Of late Mann has reverted to a problem that plagued him in his first season as a starter last year -- throwing interceptions at inopportune moments. Admittedly, there's no good time to throw an interception, but Mann has had the misfortune of throwing them either late in close games or at the beginning of undecided games, as at Columbia last weekend.

Mann has now thrown nine interceptions in five games -- he missed Dartmouth's game against the University of New Hampshire recovering from a concussion -- and has been yanked from two games in favor of backup Greg Smith '02.

"Brian's definitely the guy we're going with," Lyons said, noting "I don't think Greg played any better" off the bench against Columbia than Mann.

Smith threw two interceptions in one quarter in New York.

One player who started the season as a backup but has now moved into a key starting role is tailback Aaron Pumerantz '02. Despite scoring two touchdowns on only nine carries against Columbia, Pumerantz was little noticed as the Big Green sought to make up the early deficit through the air.

For the season, Pumerantz has carried for 377 yards on 83 carries, a 4.5 yard per carry average. His understudy, Mike Gratch '02, made six catches of the backfield against the Lions last weekend, and is good at getting outside the tackles on runs.

A largely unnoticed part of the offense has been standout offensive line play.

Dartmouth quarterbacks have only been sacked six times all year. Some of this is due to short dropbacks on pass plays. Most of it is because the offensive line is the most experienced part of the team.

"It's been the real strength of our team this season," Lyons said. "With the number of attempts we've put the ball up, it's really an outstanding performance."

Dartmouth defense

The Big Green defense got mugged up in Harlem last weekend. Where was the NYPD?

Columbia scored at will in its Homecoming game, running up a 35-14 lead at halftime and extending it by a couple more touchdowns before removing its offensive starters near the beginning of the fourth quarter.

"We weren't getting off blocks, we missed too many tackles," Lyons said. "Nobody played well defensively."

And Columbia played into the Big Green's strength of run stopping.

Harvard, on the other hand, will throw the ball on the Green's suspect defensive backfield. They will try to go over the top -- as Yale did in the first half of its game against Dartmouth three weeks ago -- and they will go underneath -- as Yale did in the second half. They will go inside and outside, as most teams have this season.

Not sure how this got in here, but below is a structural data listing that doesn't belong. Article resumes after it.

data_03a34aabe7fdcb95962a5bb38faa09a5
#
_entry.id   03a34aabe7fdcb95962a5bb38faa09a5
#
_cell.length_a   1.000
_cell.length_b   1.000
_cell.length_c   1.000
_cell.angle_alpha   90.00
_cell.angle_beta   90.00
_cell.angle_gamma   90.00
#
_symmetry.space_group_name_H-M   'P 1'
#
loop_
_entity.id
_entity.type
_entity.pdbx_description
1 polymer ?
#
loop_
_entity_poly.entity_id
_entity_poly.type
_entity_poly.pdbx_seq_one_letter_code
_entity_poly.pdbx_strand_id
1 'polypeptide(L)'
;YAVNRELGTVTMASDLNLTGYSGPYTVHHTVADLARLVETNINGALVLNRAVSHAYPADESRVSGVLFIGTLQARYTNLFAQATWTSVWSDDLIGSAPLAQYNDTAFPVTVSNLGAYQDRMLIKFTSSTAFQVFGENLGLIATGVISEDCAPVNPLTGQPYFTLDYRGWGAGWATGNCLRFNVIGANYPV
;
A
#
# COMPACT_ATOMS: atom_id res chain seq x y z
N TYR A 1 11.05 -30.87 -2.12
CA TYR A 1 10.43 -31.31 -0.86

"They'll get us spread out, and that's where we've had trouble," Lyons said.

While the Big Green's defensive line should be able to slow Harvard's running game, its most important function will be to rush the passer and disrupt the Crimson air attack.

"We can't give [Rose] all day to throw cause he'll just pick us apart," Lyons cautioned. The defense must "get in his face a little bit."

Defensive end Dan Hutchinson '01 and linebacker Matt Walker '02 will lead this effort. They each have four of the team's 12 sacks.

Harvard defense

The Harvard defense has problems similar to Dartmouth. The unit starts only three seniors, and has a freshman at linebacker and a sophomore at free safety.

The Harvard wide receiver who caught two touchdowns against the Big Green last year, junior Andy Fried, now lines up at right cornerback.

"Statistically anyway they've given up some points," Lyons said. "People have thrown the ball against them."

What he would never say but The Dartmouth can is that, if the world ended today, Dartmouth would still score on Harvard tomorrow.

But can the Big Green win?

It's possible. After all, Dartmouth defeated favored Cornell 20-17 at last year's Homecoming, snapping a 10-game losing streak. And the Dartmouth faithful will be back in force at Memorial Field to support their downtrodden warriors.

For several weeks until Columbia, the team seemed to be preparing for a breakout game.

Several half games, such as the first half against Holy Cross, demonstrated the offense's potential. The whole Holy Cross game showed what the defense is capable of.

At Columbia, both sides of the ball fell apart. Perhaps against Harvard, the Big Green can put them back together again and maybe mix in some special teams as well.

Either way, win or lose, everyone will still hear about it from the alums.